Cradle to Cradle - make a positive contribution

30th of April 2012
Cradle to Cradle - make a positive contribution
Cradle to Cradle - make a positive contribution

Michael Braungart is a German chemist and former Greenpeace activist who advocates that we humans can reduce our negative environmental impact by redesigning industrial production processes. He will be the keynote speaker at the ISSA/INTERCLEAN Amsterdam Innovation Awards presentation next month, and here he talks to ECJ editor Michelle Marshall.

A highlight of the ISSA/INTERCLEAN exhibition in Amsterdam is always the presentation of the Amsterdam Innovation Award on the opening day of the show. This event rewards and recognises the best of the industry’s most innovative companies – the companies that are looking to the future of design, and of the planet.

It is appropriate then that the keynote speaker at this year’s award ceremony is responsible for a truly pioneering concept of design called Cradle to Cradle. Prof Dr Michael Braungart’s philosophies go far beyond what the cleaning sector would call ‘sustainability’ – Cradle to Cradle is a design concept based on nature, whereby there is no such thing as waste.

Based in Hamburg Braungart, a German chemist, spoke exclusively to ECJ in the lead-up to his presentation at ISSA/INTERCLEAN. He explained the background to his Cradle to Cradle concept. “I trained in chemical engineering and chemistry, and have always had an enthusiasm for examining the environmental impacts of chemistry, so I studied environmental science throughout Europe.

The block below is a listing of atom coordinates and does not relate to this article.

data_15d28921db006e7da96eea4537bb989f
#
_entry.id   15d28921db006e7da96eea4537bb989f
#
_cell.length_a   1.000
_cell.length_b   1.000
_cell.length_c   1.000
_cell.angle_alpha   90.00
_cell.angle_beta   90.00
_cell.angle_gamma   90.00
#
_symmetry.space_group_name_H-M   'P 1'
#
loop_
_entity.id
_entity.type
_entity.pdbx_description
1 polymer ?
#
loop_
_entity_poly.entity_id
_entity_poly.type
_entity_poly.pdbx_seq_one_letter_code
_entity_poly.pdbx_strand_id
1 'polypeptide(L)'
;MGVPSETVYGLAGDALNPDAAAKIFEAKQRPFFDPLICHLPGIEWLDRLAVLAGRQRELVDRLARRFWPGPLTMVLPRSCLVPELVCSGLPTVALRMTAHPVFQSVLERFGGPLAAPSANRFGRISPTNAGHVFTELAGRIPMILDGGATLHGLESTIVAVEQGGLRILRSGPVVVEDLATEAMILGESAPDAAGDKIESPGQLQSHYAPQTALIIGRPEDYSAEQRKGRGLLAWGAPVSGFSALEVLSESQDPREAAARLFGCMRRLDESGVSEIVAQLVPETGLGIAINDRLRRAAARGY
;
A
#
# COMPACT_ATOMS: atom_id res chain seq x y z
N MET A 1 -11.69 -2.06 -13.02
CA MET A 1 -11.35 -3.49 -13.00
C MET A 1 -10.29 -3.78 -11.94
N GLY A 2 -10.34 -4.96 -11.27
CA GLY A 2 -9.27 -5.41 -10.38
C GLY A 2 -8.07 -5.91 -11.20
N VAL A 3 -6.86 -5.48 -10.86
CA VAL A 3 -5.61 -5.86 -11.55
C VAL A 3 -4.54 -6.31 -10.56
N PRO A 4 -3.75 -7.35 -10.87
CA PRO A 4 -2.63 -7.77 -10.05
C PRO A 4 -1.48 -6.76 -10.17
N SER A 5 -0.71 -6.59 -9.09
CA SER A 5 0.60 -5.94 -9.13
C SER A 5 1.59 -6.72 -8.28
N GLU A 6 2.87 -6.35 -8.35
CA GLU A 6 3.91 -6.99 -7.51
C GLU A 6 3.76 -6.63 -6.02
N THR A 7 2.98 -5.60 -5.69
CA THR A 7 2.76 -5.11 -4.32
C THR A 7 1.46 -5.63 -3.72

“I concluded sustainability is simply compensating for what we as a human race have done wrong in the past – we are trying to put right our abuses of nature. I believe in defining our impact as human beings in a positive way. For example, one of the key sustainability phrases of the moment is ‘carbon neutral’, but who can be carbon neutral? You can only be carbon neutral if you do not exist!”

There are three basic principles in the Cradle to Cradle concept:

•Everything is designed to be a nutrient of something else
•Everything is produced by renewable energy from current solar income
•Everything contributes to diversity, whether it's conceptual, cultural or biological.